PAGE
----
EQM Capital LLC 4Q 2020 and 2020 Market Review – The ‘Year of Living Dangerously’ and Our Predictions for 2021

Posted on Jan 9, 2021

The Year of Living Dangerously[1]

If we took a poll, most people would respond that they would not have ever imagined a year like 2020, nor would they want to relive it.  But despite the human, social, and economic toll this “Year of Living Dangerously” has wrought, there have been some silver linings along the way: more time spent with family, working from home, no business travel, quality time with the pets, more beach walks and sunsets, and, oh yes, rocketing financial markets. 

Since the stock market bottomed on March 23, 2020, the S&P 500 rose 68 percent, shattering records along the way and ending the year up more than 18% on a total return basis.  The performance of the tech-heavy NASDAQ Composite was even more impressive, up almost 45% in 2020, as technology companies became the saviors of the pandemic, providing the digital infrastructure to keep many businesses and the consumer economy afloat.

Stimulus and Vaccines to the Rescue

The market’s resurgence was fueled by the largest federal government stimulus package ever, the Coronavirus Aid, Relief, and Economic Security Act, also known as the CARES Act, totaling $2.2 trillion, with more checks on the way. There was also historic support from the Federal Reserve buying financial assets and cutting rates to zero. There is also optimism about a full reopening of the economy once vaccines become widely distributed.  As Ryan Detrick, chief market strategist for LPL explains, “stocks are a forward-looking mechanism”.  The stock market is looking forward to a significant economic bounce in 2021 as the economy reopens armed with effective vaccines. 

Bifurcated Economy

The market rebound reflects economic optimism about 2021, but it also underscores the disconnect between the financial market’s success and struggling American households, creating a bifurcated economy of “haves” and “have nots”.  As of year-end, there were an estimated 19.6 million Americans receiving unemployment benefits and U.S. Census Bureau survey data in November and December reports 27 million adults did not have enough food to eat.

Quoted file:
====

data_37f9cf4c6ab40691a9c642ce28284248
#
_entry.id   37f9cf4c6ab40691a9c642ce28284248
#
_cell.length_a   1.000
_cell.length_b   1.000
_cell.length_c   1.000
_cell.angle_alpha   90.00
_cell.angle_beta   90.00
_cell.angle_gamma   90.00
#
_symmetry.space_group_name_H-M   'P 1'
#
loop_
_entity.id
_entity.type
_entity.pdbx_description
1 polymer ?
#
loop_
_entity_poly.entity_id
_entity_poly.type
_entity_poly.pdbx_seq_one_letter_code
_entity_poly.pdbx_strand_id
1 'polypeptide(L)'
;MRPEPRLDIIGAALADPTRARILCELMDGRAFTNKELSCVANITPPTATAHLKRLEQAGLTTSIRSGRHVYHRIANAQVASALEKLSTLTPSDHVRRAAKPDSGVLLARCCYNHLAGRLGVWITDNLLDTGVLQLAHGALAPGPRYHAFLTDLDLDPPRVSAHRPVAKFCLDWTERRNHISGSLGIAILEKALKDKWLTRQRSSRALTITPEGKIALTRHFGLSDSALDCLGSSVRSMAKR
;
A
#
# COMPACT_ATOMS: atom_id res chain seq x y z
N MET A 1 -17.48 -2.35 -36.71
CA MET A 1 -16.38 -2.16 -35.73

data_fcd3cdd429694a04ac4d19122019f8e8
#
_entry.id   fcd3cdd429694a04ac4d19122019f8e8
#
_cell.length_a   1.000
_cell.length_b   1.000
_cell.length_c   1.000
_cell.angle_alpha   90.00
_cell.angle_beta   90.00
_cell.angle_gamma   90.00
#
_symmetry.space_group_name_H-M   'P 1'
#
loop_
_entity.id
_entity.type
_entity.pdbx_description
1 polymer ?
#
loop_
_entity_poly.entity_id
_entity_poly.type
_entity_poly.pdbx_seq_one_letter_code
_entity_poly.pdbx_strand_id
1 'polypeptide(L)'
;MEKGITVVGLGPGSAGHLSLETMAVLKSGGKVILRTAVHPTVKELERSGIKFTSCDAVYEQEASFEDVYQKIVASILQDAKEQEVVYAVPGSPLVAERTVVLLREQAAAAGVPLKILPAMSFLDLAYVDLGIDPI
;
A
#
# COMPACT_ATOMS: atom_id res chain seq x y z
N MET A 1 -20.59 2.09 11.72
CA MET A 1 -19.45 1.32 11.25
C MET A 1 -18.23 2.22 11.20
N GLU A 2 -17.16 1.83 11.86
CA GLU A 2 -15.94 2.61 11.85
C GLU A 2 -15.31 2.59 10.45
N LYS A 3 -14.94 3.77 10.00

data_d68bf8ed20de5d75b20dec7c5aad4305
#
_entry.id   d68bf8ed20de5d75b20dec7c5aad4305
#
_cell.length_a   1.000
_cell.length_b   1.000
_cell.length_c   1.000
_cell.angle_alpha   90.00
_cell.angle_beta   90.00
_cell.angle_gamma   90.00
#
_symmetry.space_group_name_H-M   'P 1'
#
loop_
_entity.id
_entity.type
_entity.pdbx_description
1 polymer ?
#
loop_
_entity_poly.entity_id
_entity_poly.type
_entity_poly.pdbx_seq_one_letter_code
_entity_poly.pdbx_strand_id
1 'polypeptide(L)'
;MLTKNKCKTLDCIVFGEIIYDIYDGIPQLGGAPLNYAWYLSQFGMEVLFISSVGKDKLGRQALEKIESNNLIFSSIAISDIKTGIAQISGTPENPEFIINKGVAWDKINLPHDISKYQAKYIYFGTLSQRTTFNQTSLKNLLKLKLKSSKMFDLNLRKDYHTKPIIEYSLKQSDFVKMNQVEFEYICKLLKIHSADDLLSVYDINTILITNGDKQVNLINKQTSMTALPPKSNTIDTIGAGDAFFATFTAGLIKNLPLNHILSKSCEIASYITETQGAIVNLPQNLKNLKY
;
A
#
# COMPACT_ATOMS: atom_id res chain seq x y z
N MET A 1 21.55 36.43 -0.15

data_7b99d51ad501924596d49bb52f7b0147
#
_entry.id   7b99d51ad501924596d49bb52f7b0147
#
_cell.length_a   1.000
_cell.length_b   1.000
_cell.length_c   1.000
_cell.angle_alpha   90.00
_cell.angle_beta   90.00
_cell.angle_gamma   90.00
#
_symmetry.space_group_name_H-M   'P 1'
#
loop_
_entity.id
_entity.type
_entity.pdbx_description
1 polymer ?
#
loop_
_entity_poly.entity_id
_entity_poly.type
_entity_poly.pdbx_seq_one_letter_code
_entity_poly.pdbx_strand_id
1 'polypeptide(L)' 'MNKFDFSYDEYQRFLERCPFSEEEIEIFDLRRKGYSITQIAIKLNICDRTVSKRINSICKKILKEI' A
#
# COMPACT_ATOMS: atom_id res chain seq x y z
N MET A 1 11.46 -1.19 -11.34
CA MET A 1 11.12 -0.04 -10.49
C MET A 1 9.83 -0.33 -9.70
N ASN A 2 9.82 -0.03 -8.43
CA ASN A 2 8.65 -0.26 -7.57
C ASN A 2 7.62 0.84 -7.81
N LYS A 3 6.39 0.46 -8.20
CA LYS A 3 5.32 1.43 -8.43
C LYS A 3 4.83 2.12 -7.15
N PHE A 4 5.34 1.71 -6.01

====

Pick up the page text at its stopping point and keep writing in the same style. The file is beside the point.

Meanwhile, the “work-from-home” crowd has remained relatively unscathed economically by the pandemic.  Those that kept their jobs experienced a major boost in savings as they spent less on dining out, travelling, entertainment, and gas.  It is estimated that household savings increased by more than $1.3 trillion this year, boosted by stimulus checks and reduced discretionary spend.  In 2021, that is going to create a huge economic tail wind of pent-up demand. 

There have not only been “haves” and “have nots” among American households, but, as Invesco’s chief global market strategist Kristina Hooper points out, among American businesses as well.  Large corporations have fared better than small businesses, and companies tied to the virtual, as opposed to physical economy, like online retail, have not just benefited, but thrived. 

Small Caps Catch Up

Interestingly, small cap stocks, as proxied by the Russell 2000 Index, enjoyed their best quarter in history in the fourth quarter of 2020, up 31.4%.  Positive vaccine news was a critical component of this small cap rally, as investors looking ahead to the new year, expect a more level playing field in the coming year.  The rotation into small cap was also sparked by favorable relative valuations relative to large cap peers.  Which begs the question, are market valuations too high?  Is it too late to join the party in 2021?

JP Morgan shared a great study on investing at all-time highs.  Looking at the cumulative total returns over the last few years, investing on any day and investing at all-time highs, yielded about the same results. 

So, particularly given the post-pandemic tailwind, perhaps investors should not be overly concerned about peak-level market valuations going into the new year. 

Predictions for the Year Ahead